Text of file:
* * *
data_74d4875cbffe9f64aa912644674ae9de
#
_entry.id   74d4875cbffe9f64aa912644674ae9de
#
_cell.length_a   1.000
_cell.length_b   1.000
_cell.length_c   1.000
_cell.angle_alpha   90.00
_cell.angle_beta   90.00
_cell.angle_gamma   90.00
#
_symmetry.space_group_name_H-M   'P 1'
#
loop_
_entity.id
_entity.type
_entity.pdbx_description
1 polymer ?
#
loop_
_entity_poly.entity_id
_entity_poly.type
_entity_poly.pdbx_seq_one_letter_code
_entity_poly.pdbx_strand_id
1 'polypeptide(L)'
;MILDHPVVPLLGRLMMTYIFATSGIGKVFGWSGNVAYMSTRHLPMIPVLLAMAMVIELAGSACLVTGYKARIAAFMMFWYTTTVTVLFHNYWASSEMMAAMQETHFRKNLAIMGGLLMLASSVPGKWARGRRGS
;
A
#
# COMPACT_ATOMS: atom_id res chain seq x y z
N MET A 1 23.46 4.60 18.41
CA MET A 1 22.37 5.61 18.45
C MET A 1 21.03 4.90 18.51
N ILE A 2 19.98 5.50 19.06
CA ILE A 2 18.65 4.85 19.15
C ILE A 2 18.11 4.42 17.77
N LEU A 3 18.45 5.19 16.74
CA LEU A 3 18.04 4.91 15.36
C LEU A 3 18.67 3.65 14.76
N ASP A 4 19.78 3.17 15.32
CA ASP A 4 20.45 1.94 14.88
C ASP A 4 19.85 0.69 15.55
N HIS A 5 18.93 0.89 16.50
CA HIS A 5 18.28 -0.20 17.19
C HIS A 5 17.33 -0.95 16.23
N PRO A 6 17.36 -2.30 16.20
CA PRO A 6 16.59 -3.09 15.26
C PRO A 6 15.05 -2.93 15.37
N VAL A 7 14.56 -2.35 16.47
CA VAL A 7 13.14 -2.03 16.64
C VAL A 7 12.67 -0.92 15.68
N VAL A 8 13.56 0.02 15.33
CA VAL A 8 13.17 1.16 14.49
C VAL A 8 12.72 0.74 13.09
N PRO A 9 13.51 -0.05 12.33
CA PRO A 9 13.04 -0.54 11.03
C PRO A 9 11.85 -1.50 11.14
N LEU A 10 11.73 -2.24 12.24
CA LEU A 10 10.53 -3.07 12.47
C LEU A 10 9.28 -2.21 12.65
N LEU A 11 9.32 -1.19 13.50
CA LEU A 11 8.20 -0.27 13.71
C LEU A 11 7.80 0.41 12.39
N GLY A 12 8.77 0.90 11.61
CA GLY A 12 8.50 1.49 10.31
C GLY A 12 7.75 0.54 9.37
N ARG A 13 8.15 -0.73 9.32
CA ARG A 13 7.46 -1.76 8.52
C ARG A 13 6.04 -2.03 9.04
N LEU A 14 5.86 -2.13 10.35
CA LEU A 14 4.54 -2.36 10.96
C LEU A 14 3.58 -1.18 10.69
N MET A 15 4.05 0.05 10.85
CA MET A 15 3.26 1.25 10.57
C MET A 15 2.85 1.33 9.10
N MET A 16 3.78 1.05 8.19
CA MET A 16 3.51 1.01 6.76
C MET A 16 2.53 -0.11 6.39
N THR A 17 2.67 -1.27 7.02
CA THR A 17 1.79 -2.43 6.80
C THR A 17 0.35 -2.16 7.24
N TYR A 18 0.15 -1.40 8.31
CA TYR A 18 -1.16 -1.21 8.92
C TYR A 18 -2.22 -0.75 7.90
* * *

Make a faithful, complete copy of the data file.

data_74d4875cbffe9f64aa912644674ae9de
#
_entry.id   74d4875cbffe9f64aa912644674ae9de
#
_cell.length_a   1.000
_cell.length_b   1.000
_cell.length_c   1.000
_cell.angle_alpha   90.00
_cell.angle_beta   90.00
_cell.angle_gamma   90.00
#
_symmetry.space_group_name_H-M   'P 1'
#
loop_
_entity.id
_entity.type
_entity.pdbx_description
1 polymer ?
#
loop_
_entity_poly.entity_id
_entity_poly.type
_entity_poly.pdbx_seq_one_letter_code
_entity_poly.pdbx_strand_id
1 'polypeptide(L)'
;MILDHPVVPLLGRLMMTYIFATSGIGKVFGWSGNVAYMSTRHLPMIPVLLAMAMVIELAGSACLVTGYKARIAAFMMFWYTTTVTVLFHNYWASSEMMAAMQETHFRKNLAIMGGLLMLASSVPGKWARGRRGS
;
A
#
# COMPACT_ATOMS: atom_id res chain seq x y z
N MET A 1 23.46 4.60 18.41
CA MET A 1 22.37 5.61 18.45
C MET A 1 21.03 4.90 18.51
N ILE A 2 19.98 5.50 19.06
CA ILE A 2 18.65 4.85 19.15
C ILE A 2 18.11 4.42 17.77
N LEU A 3 18.45 5.19 16.74
CA LEU A 3 18.04 4.91 15.36
C LEU A 3 18.67 3.65 14.76
N ASP A 4 19.78 3.17 15.32
CA ASP A 4 20.45 1.94 14.88
C ASP A 4 19.85 0.69 15.55
N HIS A 5 18.93 0.89 16.50
CA HIS A 5 18.28 -0.20 17.19
C HIS A 5 17.33 -0.95 16.23
N PRO A 6 17.36 -2.30 16.20
CA PRO A 6 16.59 -3.09 15.26
C PRO A 6 15.05 -2.93 15.37
N VAL A 7 14.56 -2.35 16.47
CA VAL A 7 13.14 -2.03 16.64
C VAL A 7 12.67 -0.92 15.68
N VAL A 8 13.56 0.02 15.33
CA VAL A 8 13.17 1.16 14.49
C VAL A 8 12.72 0.74 13.09
N PRO A 9 13.51 -0.05 12.33
CA PRO A 9 13.04 -0.54 11.03
C PRO A 9 11.85 -1.50 11.14
N LEU A 10 11.73 -2.24 12.24
CA LEU A 10 10.53 -3.07 12.47
C LEU A 10 9.28 -2.21 12.65
N LEU A 11 9.32 -1.19 13.50
CA LEU A 11 8.20 -0.27 13.71
C LEU A 11 7.80 0.41 12.39
N GLY A 12 8.77 0.90 11.61
CA GLY A 12 8.50 1.49 10.31
C GLY A 12 7.75 0.54 9.37
N ARG A 13 8.15 -0.73 9.32
CA ARG A 13 7.46 -1.76 8.52
C ARG A 13 6.04 -2.03 9.04
N LEU A 14 5.86 -2.13 10.35
CA LEU A 14 4.54 -2.36 10.96
C LEU A 14 3.58 -1.18 10.69
N MET A 15 4.05 0.05 10.85
CA MET A 15 3.26 1.25 10.57
C MET A 15 2.85 1.33 9.10
N MET A 16 3.78 1.05 8.19
CA MET A 16 3.51 1.01 6.76
C MET A 16 2.53 -0.11 6.39
N THR A 17 2.67 -1.27 7.02
CA THR A 17 1.79 -2.43 6.80
C THR A 17 0.35 -2.16 7.24
N TYR A 18 0.15 -1.40 8.31
CA TYR A 18 -1.16 -1.21 8.92
C TYR A 18 -2.22 -0.75 7.90